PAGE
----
I also asked about his no vote on HR 1362, the Accountability in Contracting Act. I explained what it was (stopping no bid contracts, sole-source contracts, and notification of Congress if no-bid contracts were awarded to foreign owned companies in countries sponsoring terrorism). He said that at times we benefit from sole source contracts in government projects. He said he would check back at the Washington office and get back to me.
There was discussion about food stamps and how difficult it is for a person to eat on $21.00 a month. The congressman was asked by a lady to consider joining a challenge by the IWLPJ to live on $7.00 per week in September, before the food stamp vote in October.
A Hillsdale college student asked about agriculture and ethanol and the potential for growing sources in Hillsdale county.
The meeting broke up after that, with the Congressman thanking us for being there.
On the "constitutionalist" issue, my follow up would have been, regarding the grab for power by the Bush administration, the signing statements, the executive privilege claims surrounding his staff, the Tillman report, and the direction by the administration to not allow the justice department to prosecute congressional contempt citations on administration officials, Does he believe that the President is following the constitution, and if not, why is he not being impeached for violating his oath of office to "preserve, protect, and defend the constitution"? Could someone try to get an answer at the next public appearance?
Labels: Tim Walberg
Sounds like a decent meeting. While I may disagree with Timmy's politics, he does seem like a good person.
I'm kinda bummed as I live only 15 minutes from Manchester, but was unable to attend today. I would have made a "statement" asking for him to join in supporting H.R.333 (impeach Cheney and Bush), but it sounds like I would have been a bit of a rabblerouser considering everyone else's conversations and points sounded a lot "calmer". That is, regarding the above anonymous' post about a "decent meeting", I think that if I were there, I'd turn it into a protest.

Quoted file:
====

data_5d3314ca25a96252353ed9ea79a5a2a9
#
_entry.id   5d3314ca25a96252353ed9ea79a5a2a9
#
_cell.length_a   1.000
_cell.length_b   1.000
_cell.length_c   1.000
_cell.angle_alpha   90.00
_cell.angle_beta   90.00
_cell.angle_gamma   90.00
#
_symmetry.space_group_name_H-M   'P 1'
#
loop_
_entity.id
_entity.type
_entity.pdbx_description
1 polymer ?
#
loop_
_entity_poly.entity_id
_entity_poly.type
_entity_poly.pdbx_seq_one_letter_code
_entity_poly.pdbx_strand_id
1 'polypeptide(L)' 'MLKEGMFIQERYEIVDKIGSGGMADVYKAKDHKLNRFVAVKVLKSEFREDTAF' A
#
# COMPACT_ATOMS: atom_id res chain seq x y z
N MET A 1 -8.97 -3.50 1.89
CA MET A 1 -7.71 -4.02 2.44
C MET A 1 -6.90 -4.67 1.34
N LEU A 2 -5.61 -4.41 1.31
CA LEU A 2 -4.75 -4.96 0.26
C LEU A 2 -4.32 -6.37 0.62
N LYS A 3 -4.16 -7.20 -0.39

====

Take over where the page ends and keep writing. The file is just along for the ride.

But that's me, I'm kinda loud that way, only because the polite approach hasn't been working for me.
A Very noisy Duck
Thanks for the report elviscostello.
This part about suing over being turned in under suspicion of terrorism puzzles me too.
First of all, it's strange language, but maybe that was just how it was written up. Usually turning someone in involves oneself! And in cases where it doesn't, it usually involves a direct witness who may even have been something of an accomplice. In other words, "turning in" to me implies more than just a citizen calling on a "hunch".
And since presumably these turners-in were not in that close to terror, they were seemingly more likely just taking hunches. Which leads me to think that maybe when someone takes a hunch that you're a terrorist that you get treated to a lot more crap (as if you were being "turned in") by police/FBI than if they took a hunch that you were some other kind of criminal. Otherwise why would there be suing for this but not for when the lady down the road calls the cops on you because she thinks you're the one who did the lawn job? It makes me think that there are serious damages to sue for enough that a lawyer would take a case (usually on contingency). Also, if there was no merit to the suits whatsoever, they'd either be tossed or there would be no need for the turner-in to worry about it, as Walberg seems to think they would.